Sometimes the news of the day begs for a broader discussion of important issues. That happened one day recently on an always polarizing topic.
Scrolling through Twitter, news websites and emails that day, it didn’t take long to identify a common thread among many of the breaking news stories – guns. That morning, we learned that a student at a high school in Albemarle near Charlotte shot a fellow student outside the school. The teenage shooter reportedly turned himself in to school officials immediately after the incident, while the victim sustained serious injuries but was expected to survive.
Also that day, a student was shot at school in Louisville, Ky. Back in North Carolina, a man was gunned down and killed at a home in downtown Wilmington.
Then news broke that the gun-rights group Grass Roots North Carolina wanted to ensure that concealed-carry permit holders would be allowed to bring their weapons into the N.C. State Fair. The event takes place this month in Raleigh and draws about a million visitors a year. The group contends that state law doesn’t prevent lawful gun owners from carrying on state property. But Agriculture Commissioner Steve Troxler and Gov. Pat McCrory have said they don’t want guns at the family affair. Troxler has urged fair-goers to leave their weapons in their cars.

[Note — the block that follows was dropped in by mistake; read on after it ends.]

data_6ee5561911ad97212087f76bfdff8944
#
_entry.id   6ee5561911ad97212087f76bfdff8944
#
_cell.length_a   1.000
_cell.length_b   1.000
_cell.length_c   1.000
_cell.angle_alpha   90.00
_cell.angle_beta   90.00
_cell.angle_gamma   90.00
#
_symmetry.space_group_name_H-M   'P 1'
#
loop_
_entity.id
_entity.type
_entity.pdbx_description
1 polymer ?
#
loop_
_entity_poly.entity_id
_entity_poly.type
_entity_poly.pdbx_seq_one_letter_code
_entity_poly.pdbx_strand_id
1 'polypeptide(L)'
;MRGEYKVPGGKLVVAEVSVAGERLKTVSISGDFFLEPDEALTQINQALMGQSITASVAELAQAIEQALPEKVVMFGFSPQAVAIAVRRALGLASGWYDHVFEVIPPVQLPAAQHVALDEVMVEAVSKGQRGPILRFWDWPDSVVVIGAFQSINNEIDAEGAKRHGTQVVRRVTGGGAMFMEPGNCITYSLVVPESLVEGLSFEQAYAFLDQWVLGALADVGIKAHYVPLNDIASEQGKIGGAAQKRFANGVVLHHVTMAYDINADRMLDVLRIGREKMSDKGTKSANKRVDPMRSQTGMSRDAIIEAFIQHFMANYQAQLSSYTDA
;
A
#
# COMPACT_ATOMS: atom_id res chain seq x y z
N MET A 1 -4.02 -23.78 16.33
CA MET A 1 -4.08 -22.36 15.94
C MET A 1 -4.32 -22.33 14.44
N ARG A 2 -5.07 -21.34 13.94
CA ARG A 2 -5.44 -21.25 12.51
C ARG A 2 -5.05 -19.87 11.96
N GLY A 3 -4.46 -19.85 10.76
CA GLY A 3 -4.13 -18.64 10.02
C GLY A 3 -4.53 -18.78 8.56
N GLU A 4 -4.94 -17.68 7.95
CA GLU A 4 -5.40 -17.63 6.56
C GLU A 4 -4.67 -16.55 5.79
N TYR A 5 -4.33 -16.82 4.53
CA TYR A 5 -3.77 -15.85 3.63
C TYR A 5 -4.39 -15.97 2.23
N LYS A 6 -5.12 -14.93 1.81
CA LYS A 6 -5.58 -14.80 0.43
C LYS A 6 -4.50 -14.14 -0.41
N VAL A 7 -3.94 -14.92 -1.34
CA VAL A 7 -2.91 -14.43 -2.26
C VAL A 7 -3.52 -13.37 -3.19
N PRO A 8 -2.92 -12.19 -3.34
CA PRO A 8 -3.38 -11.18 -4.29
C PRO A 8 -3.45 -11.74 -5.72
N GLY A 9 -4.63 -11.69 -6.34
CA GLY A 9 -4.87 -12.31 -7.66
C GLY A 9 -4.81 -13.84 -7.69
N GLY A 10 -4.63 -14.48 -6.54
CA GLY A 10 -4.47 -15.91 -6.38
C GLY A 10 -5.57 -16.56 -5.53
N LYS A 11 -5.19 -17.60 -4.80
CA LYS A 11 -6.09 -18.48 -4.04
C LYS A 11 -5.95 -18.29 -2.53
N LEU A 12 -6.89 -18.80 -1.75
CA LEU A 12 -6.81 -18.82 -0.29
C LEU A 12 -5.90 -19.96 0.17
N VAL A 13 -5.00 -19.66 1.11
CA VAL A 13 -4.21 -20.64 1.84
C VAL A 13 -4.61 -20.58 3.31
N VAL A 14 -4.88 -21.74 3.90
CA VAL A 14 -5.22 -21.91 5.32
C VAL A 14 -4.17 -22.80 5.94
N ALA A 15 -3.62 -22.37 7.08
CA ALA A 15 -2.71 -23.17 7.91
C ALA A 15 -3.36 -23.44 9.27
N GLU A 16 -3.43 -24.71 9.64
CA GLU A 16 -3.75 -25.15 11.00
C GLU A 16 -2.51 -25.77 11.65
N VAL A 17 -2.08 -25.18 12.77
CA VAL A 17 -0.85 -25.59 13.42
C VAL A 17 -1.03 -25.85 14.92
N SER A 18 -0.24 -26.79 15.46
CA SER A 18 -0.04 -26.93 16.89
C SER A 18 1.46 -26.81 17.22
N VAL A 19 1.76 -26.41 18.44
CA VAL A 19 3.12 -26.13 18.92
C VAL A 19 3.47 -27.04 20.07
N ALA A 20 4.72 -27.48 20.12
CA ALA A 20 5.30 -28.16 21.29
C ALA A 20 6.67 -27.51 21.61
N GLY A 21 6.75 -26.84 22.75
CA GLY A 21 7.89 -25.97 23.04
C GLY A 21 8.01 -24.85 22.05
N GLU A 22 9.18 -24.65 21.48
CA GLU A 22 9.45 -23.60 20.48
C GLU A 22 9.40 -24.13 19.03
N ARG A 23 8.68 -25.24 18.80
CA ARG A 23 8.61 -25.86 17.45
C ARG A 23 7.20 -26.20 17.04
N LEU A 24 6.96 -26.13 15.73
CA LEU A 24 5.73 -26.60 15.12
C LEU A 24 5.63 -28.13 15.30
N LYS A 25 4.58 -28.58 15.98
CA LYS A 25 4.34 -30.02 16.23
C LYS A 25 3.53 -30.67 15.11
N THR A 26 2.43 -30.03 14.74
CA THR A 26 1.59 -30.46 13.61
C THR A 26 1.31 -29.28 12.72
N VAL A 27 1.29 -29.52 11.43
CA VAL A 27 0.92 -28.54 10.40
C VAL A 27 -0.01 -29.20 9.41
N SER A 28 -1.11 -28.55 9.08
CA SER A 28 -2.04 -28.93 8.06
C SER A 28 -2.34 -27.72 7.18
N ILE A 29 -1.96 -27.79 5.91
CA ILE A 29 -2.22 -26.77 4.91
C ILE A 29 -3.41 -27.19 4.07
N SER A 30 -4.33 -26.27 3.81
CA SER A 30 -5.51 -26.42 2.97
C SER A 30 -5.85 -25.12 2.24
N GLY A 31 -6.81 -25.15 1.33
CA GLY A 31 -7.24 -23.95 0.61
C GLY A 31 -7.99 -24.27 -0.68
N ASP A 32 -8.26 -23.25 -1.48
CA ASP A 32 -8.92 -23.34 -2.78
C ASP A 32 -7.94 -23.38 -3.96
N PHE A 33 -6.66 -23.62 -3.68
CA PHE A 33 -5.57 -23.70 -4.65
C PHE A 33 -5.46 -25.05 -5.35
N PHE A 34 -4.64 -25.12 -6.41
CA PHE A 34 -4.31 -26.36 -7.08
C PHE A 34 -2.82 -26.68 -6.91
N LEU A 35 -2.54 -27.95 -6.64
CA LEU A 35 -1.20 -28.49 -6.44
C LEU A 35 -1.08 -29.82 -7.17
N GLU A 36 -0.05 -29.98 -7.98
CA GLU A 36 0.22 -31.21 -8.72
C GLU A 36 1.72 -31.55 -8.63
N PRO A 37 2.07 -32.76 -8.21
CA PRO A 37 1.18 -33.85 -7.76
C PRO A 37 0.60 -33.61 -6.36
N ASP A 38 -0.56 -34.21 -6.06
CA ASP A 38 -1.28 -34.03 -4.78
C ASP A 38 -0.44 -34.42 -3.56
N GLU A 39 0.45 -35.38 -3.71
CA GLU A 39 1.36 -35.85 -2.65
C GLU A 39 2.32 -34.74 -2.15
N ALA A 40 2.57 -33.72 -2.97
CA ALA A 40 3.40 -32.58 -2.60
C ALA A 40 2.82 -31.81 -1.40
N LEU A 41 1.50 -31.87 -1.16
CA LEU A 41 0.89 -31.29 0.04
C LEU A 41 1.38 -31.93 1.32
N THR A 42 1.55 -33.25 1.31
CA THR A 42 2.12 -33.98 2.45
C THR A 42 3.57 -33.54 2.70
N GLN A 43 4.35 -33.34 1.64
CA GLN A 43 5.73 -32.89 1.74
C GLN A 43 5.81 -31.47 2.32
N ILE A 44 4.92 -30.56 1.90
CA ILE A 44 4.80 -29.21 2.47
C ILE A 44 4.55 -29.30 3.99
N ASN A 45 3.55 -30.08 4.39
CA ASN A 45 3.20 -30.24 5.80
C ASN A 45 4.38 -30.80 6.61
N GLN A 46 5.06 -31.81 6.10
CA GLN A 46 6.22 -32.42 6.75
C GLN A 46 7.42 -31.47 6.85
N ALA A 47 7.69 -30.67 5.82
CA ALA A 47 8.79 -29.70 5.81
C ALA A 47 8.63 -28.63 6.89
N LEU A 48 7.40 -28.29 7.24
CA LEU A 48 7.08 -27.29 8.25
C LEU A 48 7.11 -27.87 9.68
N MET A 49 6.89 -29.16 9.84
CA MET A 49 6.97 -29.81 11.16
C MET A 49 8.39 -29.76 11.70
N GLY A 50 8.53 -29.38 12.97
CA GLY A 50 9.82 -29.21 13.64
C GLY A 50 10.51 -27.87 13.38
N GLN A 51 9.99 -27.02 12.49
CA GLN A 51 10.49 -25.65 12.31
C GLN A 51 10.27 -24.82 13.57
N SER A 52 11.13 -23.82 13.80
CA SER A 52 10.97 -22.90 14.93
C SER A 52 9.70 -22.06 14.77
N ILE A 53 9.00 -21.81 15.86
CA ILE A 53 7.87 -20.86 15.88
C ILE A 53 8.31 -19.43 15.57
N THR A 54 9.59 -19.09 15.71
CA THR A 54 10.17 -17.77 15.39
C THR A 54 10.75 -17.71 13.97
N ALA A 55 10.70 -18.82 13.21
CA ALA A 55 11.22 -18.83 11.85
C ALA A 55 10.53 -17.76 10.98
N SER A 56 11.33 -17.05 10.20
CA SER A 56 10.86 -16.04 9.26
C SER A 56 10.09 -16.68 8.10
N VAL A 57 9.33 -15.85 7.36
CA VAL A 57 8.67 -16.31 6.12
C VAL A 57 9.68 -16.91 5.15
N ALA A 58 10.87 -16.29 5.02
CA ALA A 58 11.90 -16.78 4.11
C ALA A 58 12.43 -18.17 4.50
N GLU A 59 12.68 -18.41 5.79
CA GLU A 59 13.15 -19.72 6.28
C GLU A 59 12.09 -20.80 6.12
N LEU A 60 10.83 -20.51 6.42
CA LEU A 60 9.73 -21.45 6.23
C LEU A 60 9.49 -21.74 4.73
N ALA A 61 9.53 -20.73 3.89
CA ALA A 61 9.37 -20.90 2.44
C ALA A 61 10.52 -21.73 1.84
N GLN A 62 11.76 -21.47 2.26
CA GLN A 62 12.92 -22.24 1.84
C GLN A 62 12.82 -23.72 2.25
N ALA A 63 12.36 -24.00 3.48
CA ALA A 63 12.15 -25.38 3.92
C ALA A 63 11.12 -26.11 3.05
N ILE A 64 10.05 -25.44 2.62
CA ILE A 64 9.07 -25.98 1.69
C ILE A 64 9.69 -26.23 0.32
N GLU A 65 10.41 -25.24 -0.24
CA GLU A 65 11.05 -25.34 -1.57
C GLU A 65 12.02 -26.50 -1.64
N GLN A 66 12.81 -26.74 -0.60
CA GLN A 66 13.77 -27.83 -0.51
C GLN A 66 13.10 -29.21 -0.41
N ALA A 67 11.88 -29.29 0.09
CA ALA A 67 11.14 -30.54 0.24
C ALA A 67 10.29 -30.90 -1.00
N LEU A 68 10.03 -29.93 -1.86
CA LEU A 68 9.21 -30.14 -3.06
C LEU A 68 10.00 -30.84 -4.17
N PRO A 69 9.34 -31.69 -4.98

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That story evoked strong responses on both sides of the gun debate, and the courts might ultimately decide whether guns should be permitted at the annual event at the N.C. State Fairgrounds.
Those who don’t want guns at the fair said they would boycott the event if guns were permitted because they wouldn’t feel safe bringing their families. “We don’t want to turn the fair into a wild wild west,” one poster wrote on newsobserver.com. “Thank you to Troxler for having some common sense.”
Those who support guns at the fair argued that the General Assembly’s recent expansion of where concealed handguns can be carried legally hasn’t led to more gun crimes or shootings and that preventing gun possession at the fair could embolden criminals there. “A gun is a tool,” another reader wrote. “It may not be the right tool for everybody, but please don’t try to impose your reservations on me or anyone else.”
With such strong opinions on both sides, guns are a staple of the political conversation, especially at election time. At the same time those stories were making headlines, Republican state Senate candidate Molotov Mitchell was promoting an upcoming “Bullets and Bourbon” campaign fundraiser. Guests at the event would get to fire AK-47s, AR-15s and other firearms. “Fun fact: every one of the firearms listed are banned in at least one other state … but not in NC!” the email from Mitchell’s campaign read. Other candidates – from congressional to local races – have held similar events in recent election cycles.
None of the news stories mentioned above are directly related to each other in any way, other than they were reported on the same day and were about guns. But taken together as a whole, perhaps, these stories say something about our society and our politics. This discussion isn’t going away any time soon.
Patrick Gannon is a syndicated columnist who writes about state government and politics.